This leads to….

Pitfall #3 – Separating the Forest From the Trees, Musically

In playing music, you need to know what an intro, a section, a verse, an interlude and a chorus are rather than just play a string of notes beginning to end and that’s the song.

Without a knowledge of form or harmony – it’s like reading a foreign language out loud and having no comprehension of the meaning of the words.  Imagine how ridiculous that would sound like to a native speaker of the language!

That’s what players who simply “play the notes”  sound like.

So – with “imitation”  which is a good first step, you can only “spit back”  notes.  Understanding will not only help you tell a better more personal story with the music – you’ll be less nervous on stage!

Pitfall #4 – Technique
Many self taught guitarists keep the right shoulder tense, and raise it higher than the left in order to find a usable hand position.  This is a bad bad bad long term strategy, and usually goes hand in hand with a weak tone and neck problems.

A teacher can help you “be patient”  and not get an immediate result – but get you a good result that you can use for a lifetime.

Conclusion – It’s not As Grim as You Think…
Don’t just read this post and nod and say “yes”  I understand.  Do what I did…take lessons from a live person.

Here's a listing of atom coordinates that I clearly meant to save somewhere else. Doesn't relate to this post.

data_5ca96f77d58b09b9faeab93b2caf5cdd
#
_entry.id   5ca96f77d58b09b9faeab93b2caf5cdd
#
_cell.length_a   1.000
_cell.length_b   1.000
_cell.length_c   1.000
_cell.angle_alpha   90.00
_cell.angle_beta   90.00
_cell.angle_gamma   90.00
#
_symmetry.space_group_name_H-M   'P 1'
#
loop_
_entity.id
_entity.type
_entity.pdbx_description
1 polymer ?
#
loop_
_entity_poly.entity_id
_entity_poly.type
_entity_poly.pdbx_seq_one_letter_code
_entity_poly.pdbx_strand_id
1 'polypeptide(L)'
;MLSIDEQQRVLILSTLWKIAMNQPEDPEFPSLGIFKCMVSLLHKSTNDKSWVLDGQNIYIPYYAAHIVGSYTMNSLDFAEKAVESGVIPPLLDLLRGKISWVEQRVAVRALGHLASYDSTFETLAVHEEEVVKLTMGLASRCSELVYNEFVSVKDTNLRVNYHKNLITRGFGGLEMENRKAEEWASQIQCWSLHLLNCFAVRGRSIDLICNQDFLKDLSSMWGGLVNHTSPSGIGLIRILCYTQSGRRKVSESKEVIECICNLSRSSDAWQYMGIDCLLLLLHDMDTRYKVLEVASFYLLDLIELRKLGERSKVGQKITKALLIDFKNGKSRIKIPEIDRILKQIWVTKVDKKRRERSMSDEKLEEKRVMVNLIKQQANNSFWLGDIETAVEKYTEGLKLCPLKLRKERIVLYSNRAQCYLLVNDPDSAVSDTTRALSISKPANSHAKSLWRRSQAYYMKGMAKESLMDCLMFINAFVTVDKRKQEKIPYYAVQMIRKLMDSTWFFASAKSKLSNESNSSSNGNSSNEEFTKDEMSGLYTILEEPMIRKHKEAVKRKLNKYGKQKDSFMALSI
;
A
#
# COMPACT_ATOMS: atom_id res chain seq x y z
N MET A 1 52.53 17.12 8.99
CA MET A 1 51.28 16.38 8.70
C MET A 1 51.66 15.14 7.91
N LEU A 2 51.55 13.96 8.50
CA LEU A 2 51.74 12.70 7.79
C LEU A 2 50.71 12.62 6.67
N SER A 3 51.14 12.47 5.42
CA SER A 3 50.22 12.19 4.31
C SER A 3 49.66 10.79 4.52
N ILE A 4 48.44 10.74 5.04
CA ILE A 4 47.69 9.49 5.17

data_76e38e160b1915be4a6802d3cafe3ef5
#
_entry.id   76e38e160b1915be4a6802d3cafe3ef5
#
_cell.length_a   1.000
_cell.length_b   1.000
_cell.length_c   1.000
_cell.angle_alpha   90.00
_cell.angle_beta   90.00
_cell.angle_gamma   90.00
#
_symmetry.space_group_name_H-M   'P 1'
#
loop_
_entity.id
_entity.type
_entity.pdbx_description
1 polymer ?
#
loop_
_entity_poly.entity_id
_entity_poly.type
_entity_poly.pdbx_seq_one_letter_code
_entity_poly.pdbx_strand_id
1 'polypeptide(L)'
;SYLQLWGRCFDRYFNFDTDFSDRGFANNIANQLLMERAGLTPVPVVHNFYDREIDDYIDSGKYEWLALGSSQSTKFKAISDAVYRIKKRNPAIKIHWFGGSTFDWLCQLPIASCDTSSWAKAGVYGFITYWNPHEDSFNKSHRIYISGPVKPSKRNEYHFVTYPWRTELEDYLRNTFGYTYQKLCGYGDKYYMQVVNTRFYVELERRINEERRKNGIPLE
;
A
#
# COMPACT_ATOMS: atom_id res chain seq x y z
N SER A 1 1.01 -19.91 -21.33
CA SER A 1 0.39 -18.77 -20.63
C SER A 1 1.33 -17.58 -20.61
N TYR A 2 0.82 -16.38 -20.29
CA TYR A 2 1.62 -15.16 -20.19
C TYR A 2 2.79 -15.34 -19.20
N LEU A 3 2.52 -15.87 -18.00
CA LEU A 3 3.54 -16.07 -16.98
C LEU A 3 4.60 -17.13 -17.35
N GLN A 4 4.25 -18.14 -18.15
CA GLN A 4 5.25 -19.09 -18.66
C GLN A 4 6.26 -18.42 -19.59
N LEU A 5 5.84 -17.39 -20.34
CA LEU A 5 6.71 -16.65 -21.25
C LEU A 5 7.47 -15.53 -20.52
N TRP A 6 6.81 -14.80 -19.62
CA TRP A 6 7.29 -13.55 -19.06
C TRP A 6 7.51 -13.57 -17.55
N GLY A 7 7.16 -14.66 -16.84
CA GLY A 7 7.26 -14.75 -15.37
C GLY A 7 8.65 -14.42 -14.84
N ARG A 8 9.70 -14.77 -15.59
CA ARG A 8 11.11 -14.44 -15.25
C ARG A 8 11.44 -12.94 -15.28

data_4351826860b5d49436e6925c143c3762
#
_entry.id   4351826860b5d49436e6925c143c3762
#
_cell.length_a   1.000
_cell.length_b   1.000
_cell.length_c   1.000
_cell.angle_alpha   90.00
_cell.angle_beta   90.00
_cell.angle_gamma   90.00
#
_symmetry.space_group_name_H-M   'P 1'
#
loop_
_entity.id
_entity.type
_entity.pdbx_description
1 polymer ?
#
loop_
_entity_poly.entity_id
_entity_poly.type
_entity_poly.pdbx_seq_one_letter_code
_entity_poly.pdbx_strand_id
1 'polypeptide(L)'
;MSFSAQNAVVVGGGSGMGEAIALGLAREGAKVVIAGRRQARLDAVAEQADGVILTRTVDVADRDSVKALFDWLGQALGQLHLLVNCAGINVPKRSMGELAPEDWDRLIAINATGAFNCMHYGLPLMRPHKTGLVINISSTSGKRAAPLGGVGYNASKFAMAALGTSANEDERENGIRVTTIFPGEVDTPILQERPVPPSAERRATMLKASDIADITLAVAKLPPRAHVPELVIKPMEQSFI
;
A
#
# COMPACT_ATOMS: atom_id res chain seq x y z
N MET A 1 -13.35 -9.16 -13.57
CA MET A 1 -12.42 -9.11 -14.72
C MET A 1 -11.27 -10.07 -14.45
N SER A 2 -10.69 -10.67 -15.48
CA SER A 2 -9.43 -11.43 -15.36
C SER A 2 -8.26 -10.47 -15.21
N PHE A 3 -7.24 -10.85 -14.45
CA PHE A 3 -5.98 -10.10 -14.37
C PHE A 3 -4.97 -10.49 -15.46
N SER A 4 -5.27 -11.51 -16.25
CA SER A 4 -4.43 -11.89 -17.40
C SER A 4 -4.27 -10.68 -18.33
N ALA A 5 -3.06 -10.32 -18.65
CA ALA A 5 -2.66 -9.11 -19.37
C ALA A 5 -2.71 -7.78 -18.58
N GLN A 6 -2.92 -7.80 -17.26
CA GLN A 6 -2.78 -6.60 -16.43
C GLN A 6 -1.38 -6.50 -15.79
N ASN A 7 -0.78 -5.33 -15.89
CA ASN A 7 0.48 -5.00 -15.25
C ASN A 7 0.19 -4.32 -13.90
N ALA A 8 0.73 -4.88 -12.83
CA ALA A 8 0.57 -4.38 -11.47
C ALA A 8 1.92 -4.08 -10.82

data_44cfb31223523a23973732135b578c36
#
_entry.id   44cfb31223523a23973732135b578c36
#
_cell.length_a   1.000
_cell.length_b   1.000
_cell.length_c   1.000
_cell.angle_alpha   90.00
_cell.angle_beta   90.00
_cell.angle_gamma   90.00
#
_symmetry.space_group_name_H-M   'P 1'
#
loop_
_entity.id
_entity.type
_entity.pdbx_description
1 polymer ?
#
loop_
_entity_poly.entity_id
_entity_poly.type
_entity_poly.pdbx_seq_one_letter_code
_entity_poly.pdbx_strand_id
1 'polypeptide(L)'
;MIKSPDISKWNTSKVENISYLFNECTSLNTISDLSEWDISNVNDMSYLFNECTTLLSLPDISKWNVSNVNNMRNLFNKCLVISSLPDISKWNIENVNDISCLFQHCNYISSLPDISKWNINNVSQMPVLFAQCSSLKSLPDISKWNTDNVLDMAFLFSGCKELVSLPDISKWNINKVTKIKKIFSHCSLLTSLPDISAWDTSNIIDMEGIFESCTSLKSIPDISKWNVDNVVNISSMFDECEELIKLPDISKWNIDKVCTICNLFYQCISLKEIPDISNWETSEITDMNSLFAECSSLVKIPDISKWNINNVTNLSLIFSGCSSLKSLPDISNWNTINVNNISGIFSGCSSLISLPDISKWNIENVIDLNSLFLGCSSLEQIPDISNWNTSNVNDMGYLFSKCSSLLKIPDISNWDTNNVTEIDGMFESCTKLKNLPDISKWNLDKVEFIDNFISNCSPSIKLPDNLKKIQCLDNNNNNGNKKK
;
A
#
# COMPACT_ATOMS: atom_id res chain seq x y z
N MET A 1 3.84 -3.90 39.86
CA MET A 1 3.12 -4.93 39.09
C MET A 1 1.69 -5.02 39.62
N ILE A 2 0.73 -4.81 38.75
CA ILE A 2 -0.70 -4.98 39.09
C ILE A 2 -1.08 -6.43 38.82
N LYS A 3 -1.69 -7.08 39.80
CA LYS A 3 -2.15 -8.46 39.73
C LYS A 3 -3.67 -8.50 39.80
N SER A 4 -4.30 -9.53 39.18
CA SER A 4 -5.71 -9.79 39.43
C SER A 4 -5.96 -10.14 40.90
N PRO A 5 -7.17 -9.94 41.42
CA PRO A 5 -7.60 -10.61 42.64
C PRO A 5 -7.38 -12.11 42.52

Social media does NOT equal a student teacher relationship.  We all need real people, face to face.  Someone who can grab your hand at a lesson and place it properly.

If you put videos up and people like them – that’s a testament to your talent – but…

As my teacher, Mike Longo said….

“Talent is what your START with – not what you end up with.”


Author: Adam Rafferty

Adam Rafferty. Fingerstyle Guitarist. Recording and Concert Artist. Meditator. Philosopher. Lover of Groove.

13 thoughts on “The Pitfalls of Learning Guitar from Youtube

  1. The Best Way To Add A Teacher To The Mix?

    Here’s what I did. I found this New Yorker playing guitar on Youtube, pestered him to come and play in the UK. So I booked a few gigs for him and put him up in the spare room. In exchange I got a bunch of insights on my playing, and a personal lesson on how to play Billie Jean. I am still working on it all 3 years later. Best guitar lessons ever.

    Happy Christmas AR

  2. I’m a self-taught guitarist and have been playing for 12 years now. Thanks to the internet and Youtube, I’ve managed to learn quite a fair bit – till I hit the ceiling of free self-learning about 5 years ago. That was until I met Az Samad (yep the same guy in this article)

    In the weeks to come, Az not only taught me all I wanted to learn; he also corrected the many little errors I had in my playing that I never knew existed, and taught me so much about the guitar that I now have enough practice material to last me at least 6 months.

    I’ve learnt more in those 4 weeks than in my 5 years fumbling around in the dark.

    – Excerpt from my testimonial at

    Excellent article Adam. Too bad I missed you at the Open Mic in Kuala Lumpur. Keep doing what you do best 🙂

  3. Gang – by the way, I am most guilty of self teaching as well. I play some piano and write music, and need to bone down and get a teacher too. It just so happens that I had great guitar and jazz instruction….thanks Mom for paying for all those lessons!

  4. We are eagerly waiting for the videos.